"My Grandma's songs" a collaboration between writer, artist
Two Iowa natives are turning the song "My Grandma's Song" into a picture book for children.
"[When] two creative people come together, it's a meeting of the mind, hearts, and souls," said local singer/songwriter Gwendolyn Countryman.
She and artist Nancy Purington said the inspiration for the song and book comes from their time spent with their grandmothers.
Countryman wrote the song "My Grandma's Songs" in 2010 in remembrance of her grandmother. The song illustrates life in rural Iowa going back to '50s and '60s, with natural signs and the scene of a grandmother and a granddaughter singing together.
Countryman and Purington will present their collaborative project — a 32-page children's book with a song and illustrations about daily life in Iowa and grandmotherly love — at 2 p.m. in the Iowa Artisan's Gallery, 207 E. Washington St.
Countryman said her grandmother influenced her musically and helped her become a performer.
"My grandma, every time she saw me, she sang. 'Why don't you go to the piano and sing?' she said [to me]," Countryman said. "When you are a kid, you just do it. So I didn't have stage fright. And I kind of just sang, and I enjoyed it. I'm so grateful that she did that, because then I developed this identity as someone who can sing."
Countryman, who is also a reading teacher in Cedar Rapids, said her second-graders loved the song when she got the chance to perform for them. After hearing the song, she said, students asked if she would make it into a book.
Countryman then commissioned Purington to illustrate the book last summer. They have been working on the project for a year, and they hope it will be published locally.
"It's like a dream come true, putting all the stuff into a song and turning it into a children's book," said Countryman, a grandmother herself.
As a reading teacher, she said, she likes to watch the way students react to both the words and the illustrations.
"Over the years of reading books, I've noticed what grabs their attention, what they're connected with," she said. "And that's why I felt so strongly about turning the song into a children's book — because its elements really jump out."
Countryman, who said she saw one of Purington's paintings in the emergency room at the Mercy Hospital, 500 E. Market St., was inspired by the woman's art.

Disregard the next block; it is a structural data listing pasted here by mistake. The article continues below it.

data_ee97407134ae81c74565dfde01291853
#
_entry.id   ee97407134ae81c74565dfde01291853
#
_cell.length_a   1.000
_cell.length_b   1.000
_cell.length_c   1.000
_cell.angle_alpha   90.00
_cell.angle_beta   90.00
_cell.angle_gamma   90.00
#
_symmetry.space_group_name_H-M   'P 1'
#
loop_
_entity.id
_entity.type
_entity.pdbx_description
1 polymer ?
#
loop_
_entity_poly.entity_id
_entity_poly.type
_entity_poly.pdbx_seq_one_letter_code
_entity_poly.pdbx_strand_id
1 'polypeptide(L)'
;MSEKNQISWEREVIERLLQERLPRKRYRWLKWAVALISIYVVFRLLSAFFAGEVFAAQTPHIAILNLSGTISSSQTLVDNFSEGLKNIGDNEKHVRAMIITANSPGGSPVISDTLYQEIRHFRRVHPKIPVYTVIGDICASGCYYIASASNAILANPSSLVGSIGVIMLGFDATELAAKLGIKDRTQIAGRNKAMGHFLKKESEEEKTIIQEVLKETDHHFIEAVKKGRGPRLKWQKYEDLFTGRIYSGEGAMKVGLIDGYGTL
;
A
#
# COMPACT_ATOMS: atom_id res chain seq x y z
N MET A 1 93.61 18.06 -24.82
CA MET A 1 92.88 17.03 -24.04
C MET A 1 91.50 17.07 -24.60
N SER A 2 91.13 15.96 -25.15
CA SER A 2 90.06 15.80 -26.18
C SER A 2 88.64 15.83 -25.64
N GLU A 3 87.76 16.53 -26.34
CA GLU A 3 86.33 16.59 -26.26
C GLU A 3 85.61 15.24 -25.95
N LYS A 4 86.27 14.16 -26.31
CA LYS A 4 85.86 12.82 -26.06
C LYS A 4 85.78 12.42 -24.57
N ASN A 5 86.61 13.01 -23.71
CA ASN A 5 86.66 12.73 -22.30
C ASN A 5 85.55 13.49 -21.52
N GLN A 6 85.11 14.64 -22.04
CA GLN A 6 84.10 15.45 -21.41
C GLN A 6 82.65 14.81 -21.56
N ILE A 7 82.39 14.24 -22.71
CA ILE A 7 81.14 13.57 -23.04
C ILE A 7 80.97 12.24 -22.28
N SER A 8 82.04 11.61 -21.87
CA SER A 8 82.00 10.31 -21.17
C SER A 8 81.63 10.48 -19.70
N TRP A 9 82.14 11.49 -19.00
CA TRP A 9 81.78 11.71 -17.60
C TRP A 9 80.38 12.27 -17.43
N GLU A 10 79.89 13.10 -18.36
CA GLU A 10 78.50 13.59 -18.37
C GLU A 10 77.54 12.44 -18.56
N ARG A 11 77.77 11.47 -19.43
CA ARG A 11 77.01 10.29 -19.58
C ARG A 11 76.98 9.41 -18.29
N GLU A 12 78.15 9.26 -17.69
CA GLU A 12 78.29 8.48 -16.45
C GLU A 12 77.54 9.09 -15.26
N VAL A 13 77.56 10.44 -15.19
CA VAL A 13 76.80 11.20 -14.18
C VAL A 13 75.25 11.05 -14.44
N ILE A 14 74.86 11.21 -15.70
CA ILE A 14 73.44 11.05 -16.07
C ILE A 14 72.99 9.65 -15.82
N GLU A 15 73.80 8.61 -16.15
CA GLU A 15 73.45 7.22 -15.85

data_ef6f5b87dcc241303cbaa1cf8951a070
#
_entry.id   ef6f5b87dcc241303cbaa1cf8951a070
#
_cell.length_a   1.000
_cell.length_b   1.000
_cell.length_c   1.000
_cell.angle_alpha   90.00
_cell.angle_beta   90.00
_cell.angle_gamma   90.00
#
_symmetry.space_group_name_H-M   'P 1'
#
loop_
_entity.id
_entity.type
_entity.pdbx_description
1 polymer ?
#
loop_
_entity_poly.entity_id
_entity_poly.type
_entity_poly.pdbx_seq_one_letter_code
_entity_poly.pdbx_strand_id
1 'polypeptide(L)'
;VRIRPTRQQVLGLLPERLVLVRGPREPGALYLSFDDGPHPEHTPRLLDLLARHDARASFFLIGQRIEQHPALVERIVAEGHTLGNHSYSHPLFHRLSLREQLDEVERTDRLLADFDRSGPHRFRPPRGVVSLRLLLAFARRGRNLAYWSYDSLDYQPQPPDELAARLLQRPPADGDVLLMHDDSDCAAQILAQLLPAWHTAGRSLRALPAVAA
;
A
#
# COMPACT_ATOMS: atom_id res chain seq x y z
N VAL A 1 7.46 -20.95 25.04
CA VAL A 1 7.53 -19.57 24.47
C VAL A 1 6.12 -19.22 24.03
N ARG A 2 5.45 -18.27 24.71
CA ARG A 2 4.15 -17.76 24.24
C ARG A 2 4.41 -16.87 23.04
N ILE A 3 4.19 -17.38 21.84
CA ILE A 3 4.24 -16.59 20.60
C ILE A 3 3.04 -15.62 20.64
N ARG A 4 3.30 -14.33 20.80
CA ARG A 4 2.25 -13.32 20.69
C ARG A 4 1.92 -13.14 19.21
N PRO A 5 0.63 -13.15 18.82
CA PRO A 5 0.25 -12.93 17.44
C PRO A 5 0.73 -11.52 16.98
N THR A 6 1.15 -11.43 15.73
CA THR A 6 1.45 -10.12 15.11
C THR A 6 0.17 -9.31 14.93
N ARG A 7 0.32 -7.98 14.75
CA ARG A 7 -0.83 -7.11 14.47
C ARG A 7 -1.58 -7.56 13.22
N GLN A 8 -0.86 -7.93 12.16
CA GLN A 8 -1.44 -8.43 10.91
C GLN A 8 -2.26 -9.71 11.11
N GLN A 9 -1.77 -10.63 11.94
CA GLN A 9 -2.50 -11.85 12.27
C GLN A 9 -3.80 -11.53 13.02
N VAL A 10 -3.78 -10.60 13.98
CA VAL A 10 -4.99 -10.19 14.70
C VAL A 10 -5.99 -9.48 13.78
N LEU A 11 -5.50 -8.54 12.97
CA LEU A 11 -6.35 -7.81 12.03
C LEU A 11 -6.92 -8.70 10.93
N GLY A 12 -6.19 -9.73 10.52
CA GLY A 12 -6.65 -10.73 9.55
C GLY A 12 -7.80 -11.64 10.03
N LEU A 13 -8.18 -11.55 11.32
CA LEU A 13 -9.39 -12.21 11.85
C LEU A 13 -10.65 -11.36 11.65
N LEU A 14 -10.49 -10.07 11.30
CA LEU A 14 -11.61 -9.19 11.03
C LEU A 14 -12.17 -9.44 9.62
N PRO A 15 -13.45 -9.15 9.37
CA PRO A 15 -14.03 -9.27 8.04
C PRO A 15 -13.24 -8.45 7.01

"When I write the songs, I have feelings and emotions and ideas," she said. "Then the illustrator just takes it to the next level."
The paintings illuminate the lyrics, Purington said, and she and Countryman share glimpses into aspects of rural Iowa culture. With sounds, verse, and color, they awaken expressions of a rural life on the prairie.
"Working with an Iowa songwriter who speaks from the rhythms and tides of changing weather and crop rotations echoes a familiar metaphor philosophically practiced in rural Iowa," Purington said.
People were closer to the earth and sky in the '50s and '60s, she contended.
"When people own about 180 acres of their own space, air space, and riparian rights for a family, they pay attention to the signs of the weather, Mother Nature," she said.
Astrid Bennett, the marketing director and a co-owner of Iowa Artisans Gallery, said she looks forward to the presentation.
"I know both of the artists," she said. "So I asked them if they want to be the guests for the reading on that day. It's a nice collaboration."
Bennett said in addition to the presentation, Countryman will sing the song that inspired the book, and Purington will show original pieces of illustrations for the song.
"My Grandma's Song is a story about love and caring, and it's an elemental and comforting book," Countryman said. "It's about a fundamental relationship between kids and their grandparents. They will be connected with it. It illustrates nature and beauty. Anyone can respond to it."
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